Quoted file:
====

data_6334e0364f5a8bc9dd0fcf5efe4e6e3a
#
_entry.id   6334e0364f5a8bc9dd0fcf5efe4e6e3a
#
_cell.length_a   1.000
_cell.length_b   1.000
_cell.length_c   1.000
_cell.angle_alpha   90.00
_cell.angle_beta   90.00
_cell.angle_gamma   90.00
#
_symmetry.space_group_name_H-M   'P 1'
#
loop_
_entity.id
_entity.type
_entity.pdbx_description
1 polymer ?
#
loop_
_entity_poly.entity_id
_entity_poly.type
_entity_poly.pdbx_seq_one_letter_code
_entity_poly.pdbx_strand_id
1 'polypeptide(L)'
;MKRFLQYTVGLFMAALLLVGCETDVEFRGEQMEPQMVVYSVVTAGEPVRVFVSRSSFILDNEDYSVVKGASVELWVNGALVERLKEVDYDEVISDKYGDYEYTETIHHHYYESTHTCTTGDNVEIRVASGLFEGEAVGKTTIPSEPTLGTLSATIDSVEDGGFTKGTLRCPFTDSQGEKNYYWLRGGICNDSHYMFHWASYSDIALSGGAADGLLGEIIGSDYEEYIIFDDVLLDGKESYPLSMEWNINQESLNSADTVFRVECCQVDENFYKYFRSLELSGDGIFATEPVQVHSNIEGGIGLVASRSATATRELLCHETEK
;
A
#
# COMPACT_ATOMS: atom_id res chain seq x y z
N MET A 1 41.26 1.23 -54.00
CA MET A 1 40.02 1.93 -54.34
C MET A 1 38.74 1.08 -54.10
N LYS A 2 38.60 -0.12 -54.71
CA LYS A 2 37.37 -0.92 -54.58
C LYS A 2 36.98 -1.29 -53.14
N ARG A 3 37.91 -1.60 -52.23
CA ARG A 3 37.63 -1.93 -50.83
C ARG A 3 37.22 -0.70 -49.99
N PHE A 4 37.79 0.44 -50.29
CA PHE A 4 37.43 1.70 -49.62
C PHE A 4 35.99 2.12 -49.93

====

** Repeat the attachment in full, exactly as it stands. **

data_6334e0364f5a8bc9dd0fcf5efe4e6e3a
#
_entry.id   6334e0364f5a8bc9dd0fcf5efe4e6e3a
#
_cell.length_a   1.000
_cell.length_b   1.000
_cell.length_c   1.000
_cell.angle_alpha   90.00
_cell.angle_beta   90.00
_cell.angle_gamma   90.00
#
_symmetry.space_group_name_H-M   'P 1'
#
loop_
_entity.id
_entity.type
_entity.pdbx_description
1 polymer ?
#
loop_
_entity_poly.entity_id
_entity_poly.type
_entity_poly.pdbx_seq_one_letter_code
_entity_poly.pdbx_strand_id
1 'polypeptide(L)'
;MKRFLQYTVGLFMAALLLVGCETDVEFRGEQMEPQMVVYSVVTAGEPVRVFVSRSSFILDNEDYSVVKGASVELWVNGALVERLKEVDYDEVISDKYGDYEYTETIHHHYYESTHTCTTGDNVEIRVASGLFEGEAVGKTTIPSEPTLGTLSATIDSVEDGGFTKGTLRCPFTDSQGEKNYYWLRGGICNDSHYMFHWASYSDIALSGGAADGLLGEIIGSDYEEYIIFDDVLLDGKESYPLSMEWNINQESLNSADTVFRVECCQVDENFYKYFRSLELSGDGIFATEPVQVHSNIEGGIGLVASRSATATRELLCHETEK
;
A
#
# COMPACT_ATOMS: atom_id res chain seq x y z
N MET A 1 41.26 1.23 -54.00
CA MET A 1 40.02 1.93 -54.34
C MET A 1 38.74 1.08 -54.10
N LYS A 2 38.60 -0.12 -54.71
CA LYS A 2 37.37 -0.92 -54.58
C LYS A 2 36.98 -1.29 -53.14
N ARG A 3 37.91 -1.60 -52.23
CA ARG A 3 37.63 -1.93 -50.83
C ARG A 3 37.22 -0.70 -49.99
N PHE A 4 37.79 0.44 -50.29
CA PHE A 4 37.43 1.70 -49.62
C PHE A 4 35.99 2.12 -49.93